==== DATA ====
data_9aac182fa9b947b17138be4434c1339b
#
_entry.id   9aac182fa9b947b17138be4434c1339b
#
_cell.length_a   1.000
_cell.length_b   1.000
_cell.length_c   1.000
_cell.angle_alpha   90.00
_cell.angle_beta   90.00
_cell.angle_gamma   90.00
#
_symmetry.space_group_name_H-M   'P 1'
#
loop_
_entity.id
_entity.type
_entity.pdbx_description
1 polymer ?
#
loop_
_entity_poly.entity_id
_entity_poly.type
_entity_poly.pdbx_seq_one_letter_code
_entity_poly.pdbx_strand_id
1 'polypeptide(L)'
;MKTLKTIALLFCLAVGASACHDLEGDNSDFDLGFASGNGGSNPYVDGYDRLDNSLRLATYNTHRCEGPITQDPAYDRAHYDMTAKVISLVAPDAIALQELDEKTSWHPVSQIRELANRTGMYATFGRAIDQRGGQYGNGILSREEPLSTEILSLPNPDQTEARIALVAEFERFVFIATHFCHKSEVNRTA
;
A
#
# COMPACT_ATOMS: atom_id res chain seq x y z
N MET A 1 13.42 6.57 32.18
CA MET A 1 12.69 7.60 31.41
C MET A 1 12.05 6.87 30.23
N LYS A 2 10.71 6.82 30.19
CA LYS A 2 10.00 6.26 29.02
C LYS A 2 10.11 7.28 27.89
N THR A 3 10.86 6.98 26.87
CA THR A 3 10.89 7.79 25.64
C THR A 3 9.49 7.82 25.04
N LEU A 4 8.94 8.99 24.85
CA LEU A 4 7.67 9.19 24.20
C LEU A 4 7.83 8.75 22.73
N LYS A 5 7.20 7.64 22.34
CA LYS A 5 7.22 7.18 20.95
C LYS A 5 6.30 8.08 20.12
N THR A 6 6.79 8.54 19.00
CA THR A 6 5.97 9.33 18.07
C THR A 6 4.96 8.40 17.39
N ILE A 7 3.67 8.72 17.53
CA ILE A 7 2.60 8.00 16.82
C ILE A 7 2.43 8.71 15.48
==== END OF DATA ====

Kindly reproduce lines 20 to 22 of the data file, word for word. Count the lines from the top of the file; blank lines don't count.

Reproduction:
loop_
_entity_poly.entity_id
_entity_poly.type